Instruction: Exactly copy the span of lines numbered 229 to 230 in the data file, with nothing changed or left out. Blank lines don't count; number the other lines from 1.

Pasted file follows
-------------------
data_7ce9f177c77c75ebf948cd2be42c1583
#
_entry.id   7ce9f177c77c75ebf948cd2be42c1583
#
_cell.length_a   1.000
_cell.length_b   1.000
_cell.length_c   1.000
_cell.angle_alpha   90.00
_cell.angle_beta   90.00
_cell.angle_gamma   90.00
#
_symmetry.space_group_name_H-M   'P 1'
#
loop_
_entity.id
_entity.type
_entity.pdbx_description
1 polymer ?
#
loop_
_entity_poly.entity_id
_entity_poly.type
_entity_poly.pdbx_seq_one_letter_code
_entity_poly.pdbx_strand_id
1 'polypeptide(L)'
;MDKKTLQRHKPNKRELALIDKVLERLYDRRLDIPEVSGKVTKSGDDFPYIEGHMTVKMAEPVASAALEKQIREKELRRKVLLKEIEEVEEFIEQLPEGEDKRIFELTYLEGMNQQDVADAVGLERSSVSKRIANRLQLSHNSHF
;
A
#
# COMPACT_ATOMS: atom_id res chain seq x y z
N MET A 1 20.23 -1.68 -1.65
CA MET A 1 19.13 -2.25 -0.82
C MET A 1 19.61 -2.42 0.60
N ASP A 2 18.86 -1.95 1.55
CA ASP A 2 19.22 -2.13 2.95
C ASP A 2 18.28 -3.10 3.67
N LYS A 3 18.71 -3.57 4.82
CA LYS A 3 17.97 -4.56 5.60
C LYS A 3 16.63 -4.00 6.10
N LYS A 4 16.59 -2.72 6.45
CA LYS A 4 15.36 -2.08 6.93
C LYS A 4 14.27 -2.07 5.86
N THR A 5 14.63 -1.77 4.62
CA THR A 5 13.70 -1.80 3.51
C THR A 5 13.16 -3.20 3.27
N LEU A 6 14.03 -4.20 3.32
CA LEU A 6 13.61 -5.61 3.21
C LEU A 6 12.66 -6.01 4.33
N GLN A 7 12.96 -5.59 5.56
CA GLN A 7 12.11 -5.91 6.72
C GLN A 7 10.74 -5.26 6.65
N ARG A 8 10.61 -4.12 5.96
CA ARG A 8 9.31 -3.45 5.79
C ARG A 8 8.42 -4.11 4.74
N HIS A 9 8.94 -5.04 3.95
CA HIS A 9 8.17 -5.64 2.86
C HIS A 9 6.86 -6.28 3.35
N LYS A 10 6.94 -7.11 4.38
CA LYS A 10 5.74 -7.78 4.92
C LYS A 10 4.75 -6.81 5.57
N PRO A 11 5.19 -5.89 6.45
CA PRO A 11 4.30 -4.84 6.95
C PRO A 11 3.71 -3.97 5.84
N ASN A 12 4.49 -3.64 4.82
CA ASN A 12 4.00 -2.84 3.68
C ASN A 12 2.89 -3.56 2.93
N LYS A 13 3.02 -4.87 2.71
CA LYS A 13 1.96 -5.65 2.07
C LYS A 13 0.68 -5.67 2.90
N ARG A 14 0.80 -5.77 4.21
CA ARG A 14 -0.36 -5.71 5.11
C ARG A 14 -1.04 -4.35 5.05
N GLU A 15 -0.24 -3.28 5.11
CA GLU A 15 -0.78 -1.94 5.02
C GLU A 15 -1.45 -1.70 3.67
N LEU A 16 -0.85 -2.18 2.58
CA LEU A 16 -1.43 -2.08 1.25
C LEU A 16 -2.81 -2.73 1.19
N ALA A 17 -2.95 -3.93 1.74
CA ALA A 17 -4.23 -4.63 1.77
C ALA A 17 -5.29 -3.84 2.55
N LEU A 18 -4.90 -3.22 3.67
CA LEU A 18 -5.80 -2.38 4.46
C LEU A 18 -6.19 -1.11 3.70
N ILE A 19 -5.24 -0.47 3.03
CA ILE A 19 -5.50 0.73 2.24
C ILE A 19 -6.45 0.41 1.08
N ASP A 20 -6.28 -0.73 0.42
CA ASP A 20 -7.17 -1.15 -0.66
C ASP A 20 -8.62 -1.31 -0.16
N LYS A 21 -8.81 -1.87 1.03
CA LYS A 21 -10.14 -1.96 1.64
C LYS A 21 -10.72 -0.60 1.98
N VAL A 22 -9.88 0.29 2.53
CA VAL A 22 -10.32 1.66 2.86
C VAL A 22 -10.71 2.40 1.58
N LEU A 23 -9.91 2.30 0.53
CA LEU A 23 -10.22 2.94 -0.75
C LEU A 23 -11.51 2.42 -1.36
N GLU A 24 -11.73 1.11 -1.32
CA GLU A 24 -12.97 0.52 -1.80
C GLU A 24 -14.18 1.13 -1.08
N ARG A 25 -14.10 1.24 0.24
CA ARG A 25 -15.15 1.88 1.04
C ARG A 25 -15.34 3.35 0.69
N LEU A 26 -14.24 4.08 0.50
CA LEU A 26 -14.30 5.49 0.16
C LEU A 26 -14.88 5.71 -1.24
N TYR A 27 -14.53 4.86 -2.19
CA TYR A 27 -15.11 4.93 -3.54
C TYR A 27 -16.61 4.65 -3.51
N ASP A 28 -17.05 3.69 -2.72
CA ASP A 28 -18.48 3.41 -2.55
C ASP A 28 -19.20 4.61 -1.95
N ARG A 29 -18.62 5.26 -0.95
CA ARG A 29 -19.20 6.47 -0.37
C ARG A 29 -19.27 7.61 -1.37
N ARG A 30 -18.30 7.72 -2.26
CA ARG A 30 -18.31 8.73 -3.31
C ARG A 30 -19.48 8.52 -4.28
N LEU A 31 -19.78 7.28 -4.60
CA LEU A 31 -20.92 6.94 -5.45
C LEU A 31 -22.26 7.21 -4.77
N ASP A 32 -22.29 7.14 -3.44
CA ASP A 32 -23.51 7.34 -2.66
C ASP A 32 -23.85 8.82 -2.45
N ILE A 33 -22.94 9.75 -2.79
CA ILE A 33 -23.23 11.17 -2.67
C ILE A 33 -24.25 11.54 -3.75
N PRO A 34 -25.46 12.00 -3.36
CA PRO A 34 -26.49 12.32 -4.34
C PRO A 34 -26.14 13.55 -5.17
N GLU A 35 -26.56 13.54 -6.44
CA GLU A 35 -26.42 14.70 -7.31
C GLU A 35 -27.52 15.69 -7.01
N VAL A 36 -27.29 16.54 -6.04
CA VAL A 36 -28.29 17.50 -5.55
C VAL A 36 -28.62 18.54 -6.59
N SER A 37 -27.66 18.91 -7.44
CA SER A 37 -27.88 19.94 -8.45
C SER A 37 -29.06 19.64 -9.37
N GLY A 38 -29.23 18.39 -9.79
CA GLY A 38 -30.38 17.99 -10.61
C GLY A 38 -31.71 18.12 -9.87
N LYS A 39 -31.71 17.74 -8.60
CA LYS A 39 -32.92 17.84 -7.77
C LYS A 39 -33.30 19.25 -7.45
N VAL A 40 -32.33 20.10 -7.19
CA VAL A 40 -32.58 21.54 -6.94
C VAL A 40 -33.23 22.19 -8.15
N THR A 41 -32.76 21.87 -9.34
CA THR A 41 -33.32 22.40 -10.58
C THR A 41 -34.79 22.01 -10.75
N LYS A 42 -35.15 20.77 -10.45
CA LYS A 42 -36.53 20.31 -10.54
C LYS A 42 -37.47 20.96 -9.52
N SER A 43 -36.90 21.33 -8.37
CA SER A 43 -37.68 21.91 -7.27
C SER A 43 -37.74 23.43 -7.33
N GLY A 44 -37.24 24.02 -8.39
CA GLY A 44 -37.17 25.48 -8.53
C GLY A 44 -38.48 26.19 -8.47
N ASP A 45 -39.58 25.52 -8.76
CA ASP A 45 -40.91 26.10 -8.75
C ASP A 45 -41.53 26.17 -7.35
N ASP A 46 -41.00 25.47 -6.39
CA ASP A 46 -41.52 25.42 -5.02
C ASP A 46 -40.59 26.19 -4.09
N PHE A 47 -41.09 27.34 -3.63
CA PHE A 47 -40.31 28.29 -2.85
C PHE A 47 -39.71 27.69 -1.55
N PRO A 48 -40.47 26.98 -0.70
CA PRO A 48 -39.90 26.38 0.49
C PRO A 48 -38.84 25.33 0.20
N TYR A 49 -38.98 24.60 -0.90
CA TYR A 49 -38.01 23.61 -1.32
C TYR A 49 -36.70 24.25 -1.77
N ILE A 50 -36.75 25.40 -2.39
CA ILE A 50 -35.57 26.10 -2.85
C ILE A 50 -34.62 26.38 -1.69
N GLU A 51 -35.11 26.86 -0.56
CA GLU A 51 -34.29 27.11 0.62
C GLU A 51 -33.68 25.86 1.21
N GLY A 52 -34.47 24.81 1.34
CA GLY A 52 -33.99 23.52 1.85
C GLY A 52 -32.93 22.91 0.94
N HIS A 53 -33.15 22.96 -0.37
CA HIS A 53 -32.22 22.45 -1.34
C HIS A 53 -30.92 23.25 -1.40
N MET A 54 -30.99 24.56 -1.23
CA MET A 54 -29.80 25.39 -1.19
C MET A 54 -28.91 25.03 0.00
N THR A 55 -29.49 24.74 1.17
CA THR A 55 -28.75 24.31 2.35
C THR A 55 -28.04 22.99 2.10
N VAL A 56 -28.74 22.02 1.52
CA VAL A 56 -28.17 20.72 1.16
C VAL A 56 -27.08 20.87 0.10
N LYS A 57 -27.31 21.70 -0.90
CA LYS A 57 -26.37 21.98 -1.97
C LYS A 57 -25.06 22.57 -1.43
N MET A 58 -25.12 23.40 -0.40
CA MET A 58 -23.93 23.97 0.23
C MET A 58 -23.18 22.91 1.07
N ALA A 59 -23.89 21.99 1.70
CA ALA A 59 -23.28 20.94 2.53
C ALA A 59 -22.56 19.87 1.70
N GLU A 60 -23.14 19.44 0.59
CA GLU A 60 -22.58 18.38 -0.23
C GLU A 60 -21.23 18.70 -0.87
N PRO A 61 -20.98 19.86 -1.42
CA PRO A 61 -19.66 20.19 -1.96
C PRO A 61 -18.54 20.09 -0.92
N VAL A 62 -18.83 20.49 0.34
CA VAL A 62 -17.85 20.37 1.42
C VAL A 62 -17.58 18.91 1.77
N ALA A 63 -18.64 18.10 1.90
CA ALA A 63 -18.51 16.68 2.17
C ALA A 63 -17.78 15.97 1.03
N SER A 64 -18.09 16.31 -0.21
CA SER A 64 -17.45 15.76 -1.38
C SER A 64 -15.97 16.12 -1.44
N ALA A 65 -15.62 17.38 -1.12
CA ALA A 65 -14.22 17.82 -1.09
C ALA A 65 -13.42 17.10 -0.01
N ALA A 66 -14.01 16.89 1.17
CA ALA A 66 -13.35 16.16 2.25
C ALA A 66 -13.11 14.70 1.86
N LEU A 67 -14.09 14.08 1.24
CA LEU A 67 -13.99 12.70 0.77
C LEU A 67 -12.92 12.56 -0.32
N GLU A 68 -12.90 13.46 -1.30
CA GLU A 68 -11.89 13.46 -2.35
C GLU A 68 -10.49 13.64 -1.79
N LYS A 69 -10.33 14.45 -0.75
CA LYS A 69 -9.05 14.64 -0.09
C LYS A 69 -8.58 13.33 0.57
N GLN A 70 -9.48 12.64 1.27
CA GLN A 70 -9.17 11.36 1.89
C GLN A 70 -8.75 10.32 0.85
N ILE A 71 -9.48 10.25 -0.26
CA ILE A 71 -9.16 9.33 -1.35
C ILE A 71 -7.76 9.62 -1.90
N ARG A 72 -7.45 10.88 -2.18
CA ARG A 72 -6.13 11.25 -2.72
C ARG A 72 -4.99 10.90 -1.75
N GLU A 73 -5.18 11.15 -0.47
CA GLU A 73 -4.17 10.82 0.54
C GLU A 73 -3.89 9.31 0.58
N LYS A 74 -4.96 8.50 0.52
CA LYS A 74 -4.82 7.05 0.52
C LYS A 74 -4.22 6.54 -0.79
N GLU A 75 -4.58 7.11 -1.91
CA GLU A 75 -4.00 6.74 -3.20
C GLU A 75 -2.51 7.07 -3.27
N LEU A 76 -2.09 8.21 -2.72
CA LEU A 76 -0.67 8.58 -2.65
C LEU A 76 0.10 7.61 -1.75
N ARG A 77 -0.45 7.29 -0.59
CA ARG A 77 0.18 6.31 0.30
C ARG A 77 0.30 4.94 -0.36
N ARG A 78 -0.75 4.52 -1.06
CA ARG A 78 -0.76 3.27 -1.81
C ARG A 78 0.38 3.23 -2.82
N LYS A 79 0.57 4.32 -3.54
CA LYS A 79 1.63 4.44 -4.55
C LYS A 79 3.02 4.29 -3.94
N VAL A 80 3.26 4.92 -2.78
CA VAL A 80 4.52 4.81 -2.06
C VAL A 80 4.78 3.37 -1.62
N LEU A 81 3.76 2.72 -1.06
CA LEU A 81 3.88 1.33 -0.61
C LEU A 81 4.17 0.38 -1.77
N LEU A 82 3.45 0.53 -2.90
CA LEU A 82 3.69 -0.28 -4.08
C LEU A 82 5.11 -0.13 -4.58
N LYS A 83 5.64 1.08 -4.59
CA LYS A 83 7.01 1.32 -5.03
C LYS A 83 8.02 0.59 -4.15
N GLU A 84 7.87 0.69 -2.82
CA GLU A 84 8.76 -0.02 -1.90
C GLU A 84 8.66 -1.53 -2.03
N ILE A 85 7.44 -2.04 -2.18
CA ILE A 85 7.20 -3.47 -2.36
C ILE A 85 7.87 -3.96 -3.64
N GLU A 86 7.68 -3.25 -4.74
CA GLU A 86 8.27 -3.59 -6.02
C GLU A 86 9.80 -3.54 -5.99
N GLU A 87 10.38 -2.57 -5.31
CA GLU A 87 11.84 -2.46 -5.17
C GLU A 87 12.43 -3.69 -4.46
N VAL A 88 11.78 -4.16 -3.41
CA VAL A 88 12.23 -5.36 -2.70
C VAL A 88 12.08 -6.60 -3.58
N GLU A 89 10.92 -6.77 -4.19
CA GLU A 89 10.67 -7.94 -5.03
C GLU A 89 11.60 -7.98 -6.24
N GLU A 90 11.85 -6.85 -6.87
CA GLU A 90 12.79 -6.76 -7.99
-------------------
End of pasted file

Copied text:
N LEU A 67 -14.09 14.08 1.24
CA LEU A 67 -13.99 12.70 0.77